Thursday, August 29, 2002

Cape schools juggle budget changes

Published in the Current

An unexpected increase in federal funding has the Cape Elizabeth School Board breathing a bit easier in the current climate of concern over state budget cuts, but the specter of additional state cuts still looms.

For now, $39,800 in state cuts will be offset by an estimated $40,000 in federal grants for students who have additional needs but don’t qualify for special education.

“We’ve heard rumors there may be more,” said Business Manager Pauline Aportria.

The board has an additional $232,000 in surplus, beyond their expected end-of-year surplus of $285,000, as a result of $60,000 in state agency payments for special needs students and savings due to an end-of-fiscal-year spending freeze.

The board, meeting as its finance subcommittee, decided to use $200,000 of that additional surplus to begin a capital improvement fund. They expect to use some of that money to either offset the cost of the high school and Pond Cove renovation projects, or to perform some needed roof repairs, if the
renovation project fails to win voter approval.

The money could be reallocated to other purposes if, for example, additional state funding cuts meant the schools needed the money sooner. The Town Council would need to approve such a reallocation, Aportria said.

After a discussion of whether to keep additional money in an undesignated reserve to bring the district’s reserve funding up to 2 percent – the “generally accepted accounting principle” – the board gave up under budget pressure from the council in the spring.

Board member George Entwistle said keeping the reserve at 2 percent would provide the district a strong negotiating tool when returning to the council during this year’s budget process.

But board members agreed that putting the money in a building fund would be the wisest move, particularly because they could move it if needed.

Superintendent Tom Forcella said the $200,000 for building expenses could make a big dent in the initial years of any bond that would be passed for the project.

“Ultimately, it’s going to reduce the tax rate,” said board member Kevin Sweeney.

School Board chair and building subcommittee chair Marie Prager said the high school building project, in particular, had been projected to cost more than they had imagined.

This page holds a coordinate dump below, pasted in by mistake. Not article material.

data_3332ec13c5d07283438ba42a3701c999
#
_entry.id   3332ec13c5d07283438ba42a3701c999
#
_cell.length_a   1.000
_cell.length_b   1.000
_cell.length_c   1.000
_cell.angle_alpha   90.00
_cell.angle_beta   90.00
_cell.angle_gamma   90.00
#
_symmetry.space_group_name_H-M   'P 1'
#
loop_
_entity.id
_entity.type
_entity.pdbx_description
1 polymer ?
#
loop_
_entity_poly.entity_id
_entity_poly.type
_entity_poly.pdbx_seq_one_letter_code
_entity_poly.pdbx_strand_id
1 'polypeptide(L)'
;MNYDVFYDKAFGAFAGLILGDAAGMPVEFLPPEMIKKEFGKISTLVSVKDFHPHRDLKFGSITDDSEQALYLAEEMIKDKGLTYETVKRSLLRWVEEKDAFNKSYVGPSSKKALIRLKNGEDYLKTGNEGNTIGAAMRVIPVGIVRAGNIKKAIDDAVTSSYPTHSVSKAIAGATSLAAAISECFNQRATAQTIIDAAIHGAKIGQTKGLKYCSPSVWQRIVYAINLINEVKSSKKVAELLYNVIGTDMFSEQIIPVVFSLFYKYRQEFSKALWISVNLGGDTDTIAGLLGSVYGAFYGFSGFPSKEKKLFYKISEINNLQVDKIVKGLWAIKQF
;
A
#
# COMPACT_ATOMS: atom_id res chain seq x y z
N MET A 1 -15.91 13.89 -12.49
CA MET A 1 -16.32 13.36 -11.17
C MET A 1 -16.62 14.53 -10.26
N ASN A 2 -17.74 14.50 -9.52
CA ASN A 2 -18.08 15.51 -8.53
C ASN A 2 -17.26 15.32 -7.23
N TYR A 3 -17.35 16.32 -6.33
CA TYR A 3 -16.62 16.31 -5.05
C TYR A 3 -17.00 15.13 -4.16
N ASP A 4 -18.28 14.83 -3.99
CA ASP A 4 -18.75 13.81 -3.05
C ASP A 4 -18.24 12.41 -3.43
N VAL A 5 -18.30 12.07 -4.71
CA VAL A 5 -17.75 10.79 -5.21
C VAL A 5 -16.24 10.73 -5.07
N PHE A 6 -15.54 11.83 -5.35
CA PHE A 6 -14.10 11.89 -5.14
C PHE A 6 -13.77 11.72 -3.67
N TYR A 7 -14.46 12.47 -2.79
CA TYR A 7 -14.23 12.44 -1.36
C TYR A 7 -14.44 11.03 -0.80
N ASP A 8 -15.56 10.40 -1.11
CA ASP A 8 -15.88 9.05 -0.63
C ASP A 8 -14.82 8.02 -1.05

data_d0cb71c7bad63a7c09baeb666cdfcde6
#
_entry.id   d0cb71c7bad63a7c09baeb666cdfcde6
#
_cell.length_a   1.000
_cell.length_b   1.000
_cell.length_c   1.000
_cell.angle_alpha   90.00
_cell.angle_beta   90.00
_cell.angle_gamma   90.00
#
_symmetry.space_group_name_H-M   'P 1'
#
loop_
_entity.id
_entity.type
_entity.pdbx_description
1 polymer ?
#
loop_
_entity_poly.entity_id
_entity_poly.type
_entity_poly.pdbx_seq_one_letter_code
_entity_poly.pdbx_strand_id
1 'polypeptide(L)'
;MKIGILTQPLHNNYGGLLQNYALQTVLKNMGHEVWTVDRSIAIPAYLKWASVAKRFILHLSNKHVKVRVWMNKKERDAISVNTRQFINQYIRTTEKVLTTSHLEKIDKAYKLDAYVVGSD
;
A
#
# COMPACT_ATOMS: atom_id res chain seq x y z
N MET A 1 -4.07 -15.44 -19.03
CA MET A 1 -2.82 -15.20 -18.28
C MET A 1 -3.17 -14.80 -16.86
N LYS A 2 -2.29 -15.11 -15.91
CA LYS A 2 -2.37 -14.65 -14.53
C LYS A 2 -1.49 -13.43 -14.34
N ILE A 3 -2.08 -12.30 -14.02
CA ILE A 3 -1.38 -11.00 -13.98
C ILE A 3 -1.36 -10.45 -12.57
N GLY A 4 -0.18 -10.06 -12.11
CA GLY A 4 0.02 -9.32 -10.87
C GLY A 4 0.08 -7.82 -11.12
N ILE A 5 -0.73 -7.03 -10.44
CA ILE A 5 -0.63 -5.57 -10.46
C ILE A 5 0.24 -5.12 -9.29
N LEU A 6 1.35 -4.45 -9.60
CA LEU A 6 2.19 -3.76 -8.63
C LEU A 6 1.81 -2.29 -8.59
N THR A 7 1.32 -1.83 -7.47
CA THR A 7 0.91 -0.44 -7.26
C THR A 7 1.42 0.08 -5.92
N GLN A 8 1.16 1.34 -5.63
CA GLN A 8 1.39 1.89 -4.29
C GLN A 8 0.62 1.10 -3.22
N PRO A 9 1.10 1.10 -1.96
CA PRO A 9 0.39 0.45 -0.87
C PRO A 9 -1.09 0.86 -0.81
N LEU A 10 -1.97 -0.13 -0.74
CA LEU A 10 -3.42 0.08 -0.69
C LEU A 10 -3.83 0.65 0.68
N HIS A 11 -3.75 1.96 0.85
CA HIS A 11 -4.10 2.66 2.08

The $9.2 million proposal from HKTA Architects is far more than an initial survey, conducted by SMRT Architects, which projected high school renovation costs at $2.5 million, Prager said.

The big jump, she said, would pay for “redoing the high school the way everyone thinks it should be done,” including staff requests and $2 million in site work. Prager said she expects to get 20 to 25 years of use out of the upcoming renovation, but the cost is too high right now.

“We will bring it down,” she said. She warned, however, that the cost would not be cut to $2.5 million.

In its regular August business meeting, which followed the finance subcommittee meeting, the Cape Elizabeth School Board hear the following reports:
–Middle School Principal Nancy Hutton said there will be 34 new students at the middle school this year, including 11 new eighth-graders. She said there were 17 seventh-graders participating in the laptop iTeam program, in which they will help their peers and teachers better use the laptop computers. Hutton also spoke about the middle school outdoor education trips to Camp Kieve and Chewonki, and fund-raising activity to pay for the trips.
– Superintendent Tom Forcella told about new district employees hired over the summer.
– Pond Cove School Principal Tom Eismeier said he is accepting questions to be answered during his upcoming trip to learn about education in Japan.
– High School Principal Jeff Shedd said the state has mandated all high schools have in place at the end of this school year a local assessment program ready for implementation in the fall.